Trezor Web Wallet Sees Faked URL Attack
Using the online version of the Trezor wallet is prone to attacks similar to MyEtherWallet, through creative spelling.
The Trezor online wallet has been attacked by faked URL, with an attempt to steal seed phrases. Redditors accidentally discovered a now-defunct site that mimicked the official wallet. Faked URL attacks are relatively low-tech, but rather efficient.
This type of attack relies on human error, and has nothing to do with the overall security of Trezor devices. Faked links to online wallets, even beyond Trezor, have been disseminated over chat channels, or lie in wait for those that make a typo.
The best advice is to only open the bookmarked version of the online wallet. The online wallet for Trezor claims that an update is needed to the firmware, as an excuse to ask for the seed phrase. Fake Trezor wallets have been a known threat for a while, but new versions are constantly appearing.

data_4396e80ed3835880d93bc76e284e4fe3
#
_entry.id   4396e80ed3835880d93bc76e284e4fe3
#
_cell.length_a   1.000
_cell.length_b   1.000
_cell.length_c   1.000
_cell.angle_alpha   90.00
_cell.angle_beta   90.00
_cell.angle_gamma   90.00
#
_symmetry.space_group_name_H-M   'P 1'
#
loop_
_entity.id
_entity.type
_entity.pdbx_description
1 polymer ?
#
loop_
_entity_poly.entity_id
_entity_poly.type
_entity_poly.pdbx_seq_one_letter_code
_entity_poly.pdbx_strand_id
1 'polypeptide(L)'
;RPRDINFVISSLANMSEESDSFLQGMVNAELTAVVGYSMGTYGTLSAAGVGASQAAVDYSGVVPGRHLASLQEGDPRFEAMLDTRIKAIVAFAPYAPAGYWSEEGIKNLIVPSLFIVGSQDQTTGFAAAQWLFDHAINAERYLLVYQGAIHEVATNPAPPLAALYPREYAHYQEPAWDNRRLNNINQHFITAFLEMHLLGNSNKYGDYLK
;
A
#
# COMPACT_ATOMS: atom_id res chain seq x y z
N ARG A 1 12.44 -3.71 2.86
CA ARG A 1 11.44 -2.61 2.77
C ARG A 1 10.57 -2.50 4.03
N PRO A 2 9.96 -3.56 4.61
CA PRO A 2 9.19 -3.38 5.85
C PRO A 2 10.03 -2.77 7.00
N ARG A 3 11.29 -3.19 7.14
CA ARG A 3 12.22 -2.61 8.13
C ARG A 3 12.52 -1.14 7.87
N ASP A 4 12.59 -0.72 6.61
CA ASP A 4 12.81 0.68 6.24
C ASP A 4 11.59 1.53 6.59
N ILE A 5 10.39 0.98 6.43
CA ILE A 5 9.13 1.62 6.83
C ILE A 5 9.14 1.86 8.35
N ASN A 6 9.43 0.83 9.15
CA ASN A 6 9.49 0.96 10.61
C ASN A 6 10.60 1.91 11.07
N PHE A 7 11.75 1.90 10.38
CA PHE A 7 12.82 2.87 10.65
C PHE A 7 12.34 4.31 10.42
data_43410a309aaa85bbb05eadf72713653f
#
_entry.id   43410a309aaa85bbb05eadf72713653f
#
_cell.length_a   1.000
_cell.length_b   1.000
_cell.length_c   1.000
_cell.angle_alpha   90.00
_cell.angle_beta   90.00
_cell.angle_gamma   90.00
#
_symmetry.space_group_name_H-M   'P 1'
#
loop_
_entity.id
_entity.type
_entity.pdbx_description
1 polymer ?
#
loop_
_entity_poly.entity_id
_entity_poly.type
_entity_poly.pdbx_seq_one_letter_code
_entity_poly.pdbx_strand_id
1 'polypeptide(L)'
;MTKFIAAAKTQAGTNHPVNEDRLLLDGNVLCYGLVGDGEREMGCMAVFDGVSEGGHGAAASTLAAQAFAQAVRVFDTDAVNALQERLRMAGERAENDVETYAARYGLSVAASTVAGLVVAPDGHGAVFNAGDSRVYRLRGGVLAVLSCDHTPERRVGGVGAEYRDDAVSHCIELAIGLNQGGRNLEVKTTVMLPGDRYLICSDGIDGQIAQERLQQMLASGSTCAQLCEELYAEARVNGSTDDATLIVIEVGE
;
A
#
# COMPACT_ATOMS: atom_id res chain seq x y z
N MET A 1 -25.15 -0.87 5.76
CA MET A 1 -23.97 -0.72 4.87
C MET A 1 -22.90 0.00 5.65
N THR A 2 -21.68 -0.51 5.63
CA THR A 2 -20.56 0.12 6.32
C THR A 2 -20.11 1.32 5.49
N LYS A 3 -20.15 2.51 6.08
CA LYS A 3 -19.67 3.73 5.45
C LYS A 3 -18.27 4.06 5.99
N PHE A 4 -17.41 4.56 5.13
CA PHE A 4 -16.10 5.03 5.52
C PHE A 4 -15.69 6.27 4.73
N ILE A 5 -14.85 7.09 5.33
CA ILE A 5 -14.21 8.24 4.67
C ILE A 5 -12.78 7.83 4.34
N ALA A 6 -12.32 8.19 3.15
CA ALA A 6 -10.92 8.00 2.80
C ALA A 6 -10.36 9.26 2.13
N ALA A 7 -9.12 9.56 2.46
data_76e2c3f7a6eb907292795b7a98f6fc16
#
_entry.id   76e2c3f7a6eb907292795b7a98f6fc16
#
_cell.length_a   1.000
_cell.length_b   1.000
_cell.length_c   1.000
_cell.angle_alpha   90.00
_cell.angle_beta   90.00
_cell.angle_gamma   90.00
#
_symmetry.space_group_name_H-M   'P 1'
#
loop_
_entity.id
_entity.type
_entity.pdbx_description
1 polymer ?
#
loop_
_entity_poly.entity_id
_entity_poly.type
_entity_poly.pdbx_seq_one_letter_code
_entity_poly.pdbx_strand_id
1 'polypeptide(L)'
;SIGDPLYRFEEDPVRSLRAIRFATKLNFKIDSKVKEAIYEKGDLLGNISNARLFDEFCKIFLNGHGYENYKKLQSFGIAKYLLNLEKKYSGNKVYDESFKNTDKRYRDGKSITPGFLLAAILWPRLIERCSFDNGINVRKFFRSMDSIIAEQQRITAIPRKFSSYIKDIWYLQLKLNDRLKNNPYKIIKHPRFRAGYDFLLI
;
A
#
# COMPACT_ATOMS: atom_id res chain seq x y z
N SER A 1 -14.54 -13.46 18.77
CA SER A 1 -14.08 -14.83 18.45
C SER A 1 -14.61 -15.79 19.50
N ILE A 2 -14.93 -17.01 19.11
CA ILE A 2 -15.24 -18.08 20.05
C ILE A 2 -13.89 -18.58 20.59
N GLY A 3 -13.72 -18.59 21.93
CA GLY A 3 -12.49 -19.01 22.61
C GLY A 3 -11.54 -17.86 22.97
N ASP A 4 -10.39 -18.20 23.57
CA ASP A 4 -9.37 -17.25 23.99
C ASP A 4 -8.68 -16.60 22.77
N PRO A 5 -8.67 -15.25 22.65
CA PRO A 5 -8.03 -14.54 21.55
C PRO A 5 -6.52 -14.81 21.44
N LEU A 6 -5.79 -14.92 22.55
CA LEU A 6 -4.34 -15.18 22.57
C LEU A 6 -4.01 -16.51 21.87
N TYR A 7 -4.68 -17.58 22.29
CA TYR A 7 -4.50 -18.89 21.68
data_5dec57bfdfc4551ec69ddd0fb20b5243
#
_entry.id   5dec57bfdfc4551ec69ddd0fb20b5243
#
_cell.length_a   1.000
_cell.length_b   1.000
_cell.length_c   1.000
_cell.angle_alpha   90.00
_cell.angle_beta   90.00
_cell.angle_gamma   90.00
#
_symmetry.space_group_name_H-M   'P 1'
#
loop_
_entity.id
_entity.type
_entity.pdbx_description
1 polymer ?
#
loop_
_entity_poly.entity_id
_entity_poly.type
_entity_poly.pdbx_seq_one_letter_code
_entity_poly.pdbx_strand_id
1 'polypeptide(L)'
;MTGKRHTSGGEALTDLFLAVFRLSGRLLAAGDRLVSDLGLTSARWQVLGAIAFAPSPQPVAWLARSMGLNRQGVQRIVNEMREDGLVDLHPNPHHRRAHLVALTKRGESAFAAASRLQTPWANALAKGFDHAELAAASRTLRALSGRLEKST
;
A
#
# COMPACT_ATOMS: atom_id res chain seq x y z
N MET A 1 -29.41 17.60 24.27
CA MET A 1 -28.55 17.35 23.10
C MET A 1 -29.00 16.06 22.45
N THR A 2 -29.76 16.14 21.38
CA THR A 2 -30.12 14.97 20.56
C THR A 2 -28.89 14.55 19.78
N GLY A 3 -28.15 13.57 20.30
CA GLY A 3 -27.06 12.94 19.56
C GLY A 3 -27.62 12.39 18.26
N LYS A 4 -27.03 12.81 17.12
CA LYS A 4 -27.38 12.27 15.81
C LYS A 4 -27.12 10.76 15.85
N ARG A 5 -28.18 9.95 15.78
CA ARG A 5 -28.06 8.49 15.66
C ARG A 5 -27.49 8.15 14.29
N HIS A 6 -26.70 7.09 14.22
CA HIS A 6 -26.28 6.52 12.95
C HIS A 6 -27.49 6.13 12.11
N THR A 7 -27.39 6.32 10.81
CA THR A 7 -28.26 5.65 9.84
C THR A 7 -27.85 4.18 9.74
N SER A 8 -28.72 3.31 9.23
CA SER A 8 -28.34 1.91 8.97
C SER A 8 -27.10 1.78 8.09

Trezor wallets still have multiple known vectors of attack. Vendors are still selling faked wallets, or devices that have been tampered with to reveal the seed phrase to third parties.
Other types of attack use calls to install faked firmware or other software packages. Google ads often feature faked online wallet links, when not flagged and removed on time. Another form of attack is a DNS redirection, where users see another screen away from the official site, again asking for the seed phrase.
Trezor advises to only enter the seed phrase into a tamper-free personal hardware device, which shields the seed phrase. In general, a seed phrase is best used in an offline wallet that has no way of relaying the information to a third party.
Hardware wallets are seen as some of the most secure ways for long-term storage. Recently, Trezor made an upgrade to its firmware, offering a Bitcoin-only version for storing the leading coin, potentially appealing to Bitcoin maximalists.
Users will now have a choice between the Bitcoin-only version, or a firmware to support multiple assets.